If a repair person does a BAD job....a client has the choice of just being incredibly disappointed and never using the person again, and maybe even flaming him/her online...and leaving it at that. OR they can return to the repair person and show them precisely where they failed or came up short.

As a repairer...I would be grateful for the LATTER. As a client, I would think it is the better course of action as well...because...why wouldn't I want to somehow improve the whole deal for myself ?

Plus, how is a tradesperson gonna get better at what they do if nobody communicates to them that their work was disappointing/unacceptable ?

(Yes I realize this, to some, may be considered a 'naive' position to take - and indeed the typical retort to this position (so y'all can save yourself the cyber-ink from penning it yourself) would be "if the person got it THAT wrong to begin with, WHY in the world should I think they are gonna correct it or even have the capability to ?" Yes, this isn't an invalid position...just a sorta mean one and a bit hyper-critical, IMHO; and if I were to be particularly combative on a particular day, I might even argue that some folks do NOT want to move the situation towards resolution but would prefer to remain in anger and disappointment, although I am NOT positing that in this instance. Just mentioning there are some people of that sorta ilk).

It's not about knowing everything about the industry or having extensive experience. You can not teach an adult how to truly care/give a sh*t, how to maintain a high level of work ethic or the importance of evaluating your services.
And there is an example of that, IMHO, pessimistic and judgmental position. YES it has some aspects of validity. Yes, it's OK to be extremely disappointed. BUT, you can also not always automatically assume that a sub-par job is the result of a service person who "doesn't give a sh*t". Dismissing the whole experience based upon that sort of conjecture actually only hurts the client and the tech.

A quick example: my buddy Tony, great tech in the Bay area, went about solder repairs in a certain way for a few of years, producing good structural results and nobody every complaining. Hundreds of clients seemingly satisfied with his results.
One client he got was a guy who played in SF Symphony, and his trumpet (a very GOOD one, obviously) needed some solder work on a brace. Tony did the work, correctly as far as structure and positioning and everything practical...and the guy came to pick up the trumpet.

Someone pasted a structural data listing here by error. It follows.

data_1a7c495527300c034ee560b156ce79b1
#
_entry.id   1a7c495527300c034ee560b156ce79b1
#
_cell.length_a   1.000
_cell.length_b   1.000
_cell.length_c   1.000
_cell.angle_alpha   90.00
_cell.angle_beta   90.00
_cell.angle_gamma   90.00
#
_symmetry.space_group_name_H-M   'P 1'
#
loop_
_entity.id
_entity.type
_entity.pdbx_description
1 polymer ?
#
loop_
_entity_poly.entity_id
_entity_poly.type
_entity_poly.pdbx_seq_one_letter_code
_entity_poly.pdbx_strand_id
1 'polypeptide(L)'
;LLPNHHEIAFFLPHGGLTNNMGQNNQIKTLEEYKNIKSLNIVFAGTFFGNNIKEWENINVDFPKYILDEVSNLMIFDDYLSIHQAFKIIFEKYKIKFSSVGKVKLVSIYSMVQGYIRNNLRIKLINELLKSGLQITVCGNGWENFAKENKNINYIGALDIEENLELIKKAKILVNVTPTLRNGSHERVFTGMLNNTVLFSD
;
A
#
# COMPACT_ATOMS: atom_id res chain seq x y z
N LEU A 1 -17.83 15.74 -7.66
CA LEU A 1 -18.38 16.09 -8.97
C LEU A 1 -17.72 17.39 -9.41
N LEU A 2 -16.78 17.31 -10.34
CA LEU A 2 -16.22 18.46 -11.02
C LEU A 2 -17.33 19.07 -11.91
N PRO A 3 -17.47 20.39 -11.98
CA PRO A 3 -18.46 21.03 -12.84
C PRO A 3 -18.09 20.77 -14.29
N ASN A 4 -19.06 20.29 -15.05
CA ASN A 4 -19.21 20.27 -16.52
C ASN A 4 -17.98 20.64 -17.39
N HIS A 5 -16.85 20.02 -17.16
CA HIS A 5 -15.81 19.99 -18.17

He looked at it, and proceeded to rip Tony a new #sshole - if you'll excuse my French - as far as the aesthetic finish result. Tony, besides feeling terrible about it - then proceeded to work up his game on the precision of his finishing of solder repairs. By the time I met him, maybe a year later...damn he makes those things look GOOD. But obviously, he didn't always....

So I generally say (again, coming from the repairer position myself) - LET the person KNOW what you find unacceptable, and give them either the chance to correct it, or if they feel they cannot - the option to somehow 'make good' (or better at least) on the monetary transaction aspect of it.
 

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Re: Overhaul Remorse

LET the person KNOW what you find unacceptable, and give them either the chance to correct it or if they feel they cannot - the option to somehow 'make good' (or better at least) on the monetary transaction aspect of it.
I agree with the statement one hundred percent. It is a customer service driven world. Anyone that provides a service deserves an opportunity to make the customer completely satisfied.
 

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Re: Overhaul Remorse

An excellent way to "vet" the repair techs in a given area is to ask local professionals or nearby university saxophone teachers who they trust to repair their instruments. "Word of mouth recommendations" are often one of the most reliable accreditations there is as evidenced by the frequency it is sought on SOTW.
 

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Re: Overhaul Remorse

…….. I recently picked up my MK VI tenor after an 'overhaul'. To cut to the chase, I can assure you I will never have another horn 'overhauled'. I will have specific things done, maybe by different shops, but most of it by myself with the exception of dent work, key swedging and pad installation. This is the only way I will be satisfied.
………...
Same here. The last 20 or 30 years of playing I did my own repairs; bought an alcohol lamp, shellac, specific pads, etc.